The Sakya monk Jamyang Sonam Lhundrup (1456–1531)
15th century
Bronze with silver and red copper inlays
11 x 8 x 11 cm (4 ½ x 3 x 2 ¼ in)

Casting the Divine: Sculptures of the Nyingjei Lam Collection, Rubin Museum of Art, New York (2012–13)


J. Watt, Himalayan Art Resources (, no. 68302

This sculpture is a fine example of the Tibetan Buddhist tradition of venerating their teachers through portraiture. Portraits of religious masters were commissioned during their lifetime and afterwards by pupils or followers as a type of religious support. The importance of this artistic genre lies in the fact that each religious master represents a link within an unbroken spiritual lineage starting in India, in which oral teachings are at least as important as texts in the transmission of the doctrine.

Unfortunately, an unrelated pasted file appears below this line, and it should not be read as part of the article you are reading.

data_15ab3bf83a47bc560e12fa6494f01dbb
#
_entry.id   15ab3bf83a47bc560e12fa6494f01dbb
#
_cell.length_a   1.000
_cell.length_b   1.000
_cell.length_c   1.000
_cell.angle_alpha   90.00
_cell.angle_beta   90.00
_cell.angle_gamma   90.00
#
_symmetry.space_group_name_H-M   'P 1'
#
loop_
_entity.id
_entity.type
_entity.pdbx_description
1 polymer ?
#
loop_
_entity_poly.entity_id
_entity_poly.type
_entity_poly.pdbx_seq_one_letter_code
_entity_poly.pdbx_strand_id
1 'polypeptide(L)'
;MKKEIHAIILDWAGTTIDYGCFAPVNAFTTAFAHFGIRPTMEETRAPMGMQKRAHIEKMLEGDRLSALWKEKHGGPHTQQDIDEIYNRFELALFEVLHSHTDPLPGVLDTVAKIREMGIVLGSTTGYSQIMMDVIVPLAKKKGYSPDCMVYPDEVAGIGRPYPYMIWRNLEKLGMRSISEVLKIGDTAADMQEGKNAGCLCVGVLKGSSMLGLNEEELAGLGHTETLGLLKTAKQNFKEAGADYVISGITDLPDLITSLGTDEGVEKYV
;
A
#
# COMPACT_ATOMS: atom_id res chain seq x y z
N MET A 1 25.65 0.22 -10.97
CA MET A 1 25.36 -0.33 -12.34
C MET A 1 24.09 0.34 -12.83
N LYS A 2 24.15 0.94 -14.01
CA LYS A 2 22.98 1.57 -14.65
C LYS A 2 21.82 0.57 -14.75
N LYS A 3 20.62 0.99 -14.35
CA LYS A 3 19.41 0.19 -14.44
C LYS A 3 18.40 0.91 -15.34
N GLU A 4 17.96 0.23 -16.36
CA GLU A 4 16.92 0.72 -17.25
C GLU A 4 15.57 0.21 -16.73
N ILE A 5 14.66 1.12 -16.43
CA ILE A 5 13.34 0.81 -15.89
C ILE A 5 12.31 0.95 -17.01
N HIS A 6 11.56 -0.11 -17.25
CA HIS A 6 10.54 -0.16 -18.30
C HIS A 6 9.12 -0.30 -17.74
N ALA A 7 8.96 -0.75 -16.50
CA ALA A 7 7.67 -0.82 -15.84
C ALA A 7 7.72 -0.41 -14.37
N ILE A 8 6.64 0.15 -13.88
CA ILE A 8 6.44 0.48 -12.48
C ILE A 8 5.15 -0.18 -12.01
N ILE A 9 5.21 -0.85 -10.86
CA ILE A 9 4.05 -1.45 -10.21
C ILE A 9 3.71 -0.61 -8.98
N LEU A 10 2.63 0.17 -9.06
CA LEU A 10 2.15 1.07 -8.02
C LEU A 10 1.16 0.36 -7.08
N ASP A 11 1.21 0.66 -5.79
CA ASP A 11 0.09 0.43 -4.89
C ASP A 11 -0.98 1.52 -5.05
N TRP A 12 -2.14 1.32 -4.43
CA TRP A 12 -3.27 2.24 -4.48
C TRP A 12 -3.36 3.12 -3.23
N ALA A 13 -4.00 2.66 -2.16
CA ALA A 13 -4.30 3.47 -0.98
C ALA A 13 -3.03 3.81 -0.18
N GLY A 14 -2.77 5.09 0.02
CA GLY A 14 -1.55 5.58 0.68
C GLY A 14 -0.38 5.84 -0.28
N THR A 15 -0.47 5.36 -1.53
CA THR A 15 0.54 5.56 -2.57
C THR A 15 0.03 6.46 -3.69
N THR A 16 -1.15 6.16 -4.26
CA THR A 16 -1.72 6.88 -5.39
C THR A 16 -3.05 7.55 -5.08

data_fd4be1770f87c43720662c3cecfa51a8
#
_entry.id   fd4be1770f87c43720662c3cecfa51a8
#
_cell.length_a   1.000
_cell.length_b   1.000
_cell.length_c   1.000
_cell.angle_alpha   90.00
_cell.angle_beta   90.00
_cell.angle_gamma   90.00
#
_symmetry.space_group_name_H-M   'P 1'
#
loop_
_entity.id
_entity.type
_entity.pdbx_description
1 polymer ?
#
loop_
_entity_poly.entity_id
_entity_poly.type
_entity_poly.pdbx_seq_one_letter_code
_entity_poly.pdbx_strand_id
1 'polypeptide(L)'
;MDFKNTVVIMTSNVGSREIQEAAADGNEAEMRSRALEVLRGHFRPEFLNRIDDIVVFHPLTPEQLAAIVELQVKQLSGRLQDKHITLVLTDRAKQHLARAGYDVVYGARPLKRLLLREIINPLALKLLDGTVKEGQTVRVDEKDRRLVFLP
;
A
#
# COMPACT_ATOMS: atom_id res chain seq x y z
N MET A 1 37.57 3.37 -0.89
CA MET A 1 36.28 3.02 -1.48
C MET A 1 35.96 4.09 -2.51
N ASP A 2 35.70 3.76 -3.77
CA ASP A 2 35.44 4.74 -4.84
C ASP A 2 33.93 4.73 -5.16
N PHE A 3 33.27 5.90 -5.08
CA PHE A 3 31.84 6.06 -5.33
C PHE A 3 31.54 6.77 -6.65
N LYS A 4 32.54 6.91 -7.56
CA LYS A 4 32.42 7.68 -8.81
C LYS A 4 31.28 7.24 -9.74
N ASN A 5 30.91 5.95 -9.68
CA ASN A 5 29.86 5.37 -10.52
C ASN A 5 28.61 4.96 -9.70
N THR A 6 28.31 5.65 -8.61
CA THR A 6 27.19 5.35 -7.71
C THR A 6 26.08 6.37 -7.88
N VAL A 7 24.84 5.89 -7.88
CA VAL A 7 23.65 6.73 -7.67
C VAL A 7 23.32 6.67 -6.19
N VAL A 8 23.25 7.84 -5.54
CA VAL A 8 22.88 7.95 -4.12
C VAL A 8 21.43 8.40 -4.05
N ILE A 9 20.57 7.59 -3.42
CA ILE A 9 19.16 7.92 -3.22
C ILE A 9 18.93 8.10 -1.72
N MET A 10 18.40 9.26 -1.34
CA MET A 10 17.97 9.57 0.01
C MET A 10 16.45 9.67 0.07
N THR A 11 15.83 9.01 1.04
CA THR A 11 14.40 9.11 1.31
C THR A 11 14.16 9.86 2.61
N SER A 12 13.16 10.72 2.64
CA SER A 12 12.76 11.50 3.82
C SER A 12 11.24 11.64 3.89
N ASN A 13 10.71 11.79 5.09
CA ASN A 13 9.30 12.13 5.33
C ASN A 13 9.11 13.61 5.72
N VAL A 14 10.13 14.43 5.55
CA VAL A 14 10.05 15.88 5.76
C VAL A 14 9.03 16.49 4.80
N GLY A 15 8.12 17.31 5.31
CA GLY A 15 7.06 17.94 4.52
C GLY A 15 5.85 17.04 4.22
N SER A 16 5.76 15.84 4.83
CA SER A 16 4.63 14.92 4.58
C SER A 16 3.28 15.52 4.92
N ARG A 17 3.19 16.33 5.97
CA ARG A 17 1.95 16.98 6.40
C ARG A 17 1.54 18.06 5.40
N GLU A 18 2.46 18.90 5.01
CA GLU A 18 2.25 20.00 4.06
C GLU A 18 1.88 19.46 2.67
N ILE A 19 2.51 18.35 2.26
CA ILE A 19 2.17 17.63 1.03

Jamyang Sonam Lhundrup was the great abbot of Mustang, Lo Manthang, This superb statue depicts him seated in lotus position (padmasana) on a double lotus base. He is portraited with a sense of gravitas imparted by his round face and ample belly.

His eyes are silver-inlaid, enhancing the powerful gaze. His left hand rests in his lap in the meditation position and his right is extended in varada mudra, a gesture of charity. Both hands have a wheel of the Buddhist law incised. He is flanked by two lotus stems the blossom by his shoulders, the one to his left bears a book, while the one to his right, now lost, would have originally held a sword. He wears a robe embellished with a border of floral motifs, the pattern enhanced by silver and copper inlay.